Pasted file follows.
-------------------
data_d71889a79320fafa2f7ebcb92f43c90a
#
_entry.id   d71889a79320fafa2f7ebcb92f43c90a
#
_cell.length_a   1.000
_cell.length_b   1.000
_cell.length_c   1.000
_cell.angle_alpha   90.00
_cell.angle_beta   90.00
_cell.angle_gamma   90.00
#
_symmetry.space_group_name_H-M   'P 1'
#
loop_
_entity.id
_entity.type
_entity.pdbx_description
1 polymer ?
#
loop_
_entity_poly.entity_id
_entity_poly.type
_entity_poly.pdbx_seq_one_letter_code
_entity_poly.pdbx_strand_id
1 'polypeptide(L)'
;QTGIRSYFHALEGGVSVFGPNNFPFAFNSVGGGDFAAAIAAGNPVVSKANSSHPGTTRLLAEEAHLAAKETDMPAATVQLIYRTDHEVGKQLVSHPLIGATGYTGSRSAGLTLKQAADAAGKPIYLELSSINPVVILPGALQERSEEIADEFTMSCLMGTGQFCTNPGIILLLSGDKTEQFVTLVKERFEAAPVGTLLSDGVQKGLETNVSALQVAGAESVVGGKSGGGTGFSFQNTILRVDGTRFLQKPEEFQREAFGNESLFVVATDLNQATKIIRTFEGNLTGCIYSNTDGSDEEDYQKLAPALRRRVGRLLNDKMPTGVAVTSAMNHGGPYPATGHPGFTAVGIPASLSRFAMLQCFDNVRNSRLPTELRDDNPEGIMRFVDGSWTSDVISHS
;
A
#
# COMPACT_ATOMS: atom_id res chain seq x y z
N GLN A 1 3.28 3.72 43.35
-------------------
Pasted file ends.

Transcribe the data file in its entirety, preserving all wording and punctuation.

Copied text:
data_d71889a79320fafa2f7ebcb92f43c90a
#
_entry.id   d71889a79320fafa2f7ebcb92f43c90a
#
_cell.length_a   1.000
_cell.length_b   1.000
_cell.length_c   1.000
_cell.angle_alpha   90.00
_cell.angle_beta   90.00
_cell.angle_gamma   90.00
#
_symmetry.space_group_name_H-M   'P 1'
#
loop_
_entity.id
_entity.type
_entity.pdbx_description
1 polymer ?
#
loop_
_entity_poly.entity_id
_entity_poly.type
_entity_poly.pdbx_seq_one_letter_code
_entity_poly.pdbx_strand_id
1 'polypeptide(L)'
;QTGIRSYFHALEGGVSVFGPNNFPFAFNSVGGGDFAAAIAAGNPVVSKANSSHPGTTRLLAEEAHLAAKETDMPAATVQLIYRTDHEVGKQLVSHPLIGATGYTGSRSAGLTLKQAADAAGKPIYLELSSINPVVILPGALQERSEEIADEFTMSCLMGTGQFCTNPGIILLLSGDKTEQFVTLVKERFEAAPVGTLLSDGVQKGLETNVSALQVAGAESVVGGKSGGGTGFSFQNTILRVDGTRFLQKPEEFQREAFGNESLFVVATDLNQATKIIRTFEGNLTGCIYSNTDGSDEEDYQKLAPALRRRVGRLLNDKMPTGVAVTSAMNHGGPYPATGHPGFTAVGIPASLSRFAMLQCFDNVRNSRLPTELRDDNPEGIMRFVDGSWTSDVISHS
;
A
#
# COMPACT_ATOMS: atom_id res chain seq x y z
N GLN A 1 3.28 3.72 43.35